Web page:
This study examined the difference between sulfhydryl-reactive metals (mercury, lead, arsenic, and cadmium) in the hair of 45 children with autism (1-6 yr of age) as compared to 45 gender-, age-, and race-matched typical children. Hair samples were measured with inductively coupled mass spectrometry. Some studies, such as Holmes et al. (2003), suggested that children with autism may be poor detoxifiers relative to normally developing children. Metals that are not eliminated sequester in the brain. Our study found that arsenic, cadmium, and lead were significantly lower in the hair of children with autism than in matched controls. Mercury was in the same direction (lower in autism) following the same pattern, but did not achieve statistical significance. The evidence from our study supports the notion that children with autism may have trouble excreting these metals, resulting in a higher body burden that may contribute to symptoms of autism.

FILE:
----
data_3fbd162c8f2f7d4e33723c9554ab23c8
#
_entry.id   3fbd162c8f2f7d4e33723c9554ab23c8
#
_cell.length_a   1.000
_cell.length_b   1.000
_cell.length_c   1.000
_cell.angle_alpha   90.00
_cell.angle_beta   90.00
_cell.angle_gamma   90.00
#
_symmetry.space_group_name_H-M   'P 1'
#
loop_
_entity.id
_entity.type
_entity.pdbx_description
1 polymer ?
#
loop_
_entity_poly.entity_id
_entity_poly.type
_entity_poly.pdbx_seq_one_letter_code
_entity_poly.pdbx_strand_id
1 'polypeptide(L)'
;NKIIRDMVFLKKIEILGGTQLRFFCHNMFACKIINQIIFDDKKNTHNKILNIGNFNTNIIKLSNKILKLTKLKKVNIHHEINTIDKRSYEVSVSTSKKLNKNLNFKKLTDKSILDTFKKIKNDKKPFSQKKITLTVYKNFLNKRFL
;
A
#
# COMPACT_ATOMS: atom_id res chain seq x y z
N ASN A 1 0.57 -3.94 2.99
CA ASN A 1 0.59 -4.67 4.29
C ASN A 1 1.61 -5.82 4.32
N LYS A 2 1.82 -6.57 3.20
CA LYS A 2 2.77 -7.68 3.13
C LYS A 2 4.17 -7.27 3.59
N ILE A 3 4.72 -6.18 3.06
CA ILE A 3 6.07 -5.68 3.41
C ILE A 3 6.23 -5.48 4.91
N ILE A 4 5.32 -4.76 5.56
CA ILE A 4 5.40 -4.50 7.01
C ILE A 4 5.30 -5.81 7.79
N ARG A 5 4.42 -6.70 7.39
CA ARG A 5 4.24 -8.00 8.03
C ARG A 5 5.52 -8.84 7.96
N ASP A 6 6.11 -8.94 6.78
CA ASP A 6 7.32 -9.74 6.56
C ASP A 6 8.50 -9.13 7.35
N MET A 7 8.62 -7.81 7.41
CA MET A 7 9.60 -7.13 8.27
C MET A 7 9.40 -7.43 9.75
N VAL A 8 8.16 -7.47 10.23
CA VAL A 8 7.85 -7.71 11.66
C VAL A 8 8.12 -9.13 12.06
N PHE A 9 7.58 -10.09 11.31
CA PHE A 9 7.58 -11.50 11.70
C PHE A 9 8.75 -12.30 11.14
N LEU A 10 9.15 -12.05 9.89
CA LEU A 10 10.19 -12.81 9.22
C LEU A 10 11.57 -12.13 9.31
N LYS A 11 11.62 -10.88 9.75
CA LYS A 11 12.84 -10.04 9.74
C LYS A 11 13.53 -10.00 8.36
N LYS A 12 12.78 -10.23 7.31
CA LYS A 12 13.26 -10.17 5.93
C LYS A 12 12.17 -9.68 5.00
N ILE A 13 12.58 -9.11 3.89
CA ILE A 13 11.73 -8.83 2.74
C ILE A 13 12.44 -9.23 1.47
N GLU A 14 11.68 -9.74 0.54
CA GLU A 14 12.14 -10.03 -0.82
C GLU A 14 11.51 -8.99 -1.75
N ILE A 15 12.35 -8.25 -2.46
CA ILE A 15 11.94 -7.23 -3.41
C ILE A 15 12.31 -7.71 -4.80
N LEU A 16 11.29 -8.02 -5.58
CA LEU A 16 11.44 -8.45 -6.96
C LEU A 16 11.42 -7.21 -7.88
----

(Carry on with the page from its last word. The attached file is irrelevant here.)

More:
|Original language||English (US)|
|Number of pages||7|
|Journal||Journal of Toxicology and Environmental Health - Part A: Current Issues|
|State||Published - Jan 1 2007|
ASJC Scopus subject areas
- Health, Toxicology and Mutagenesis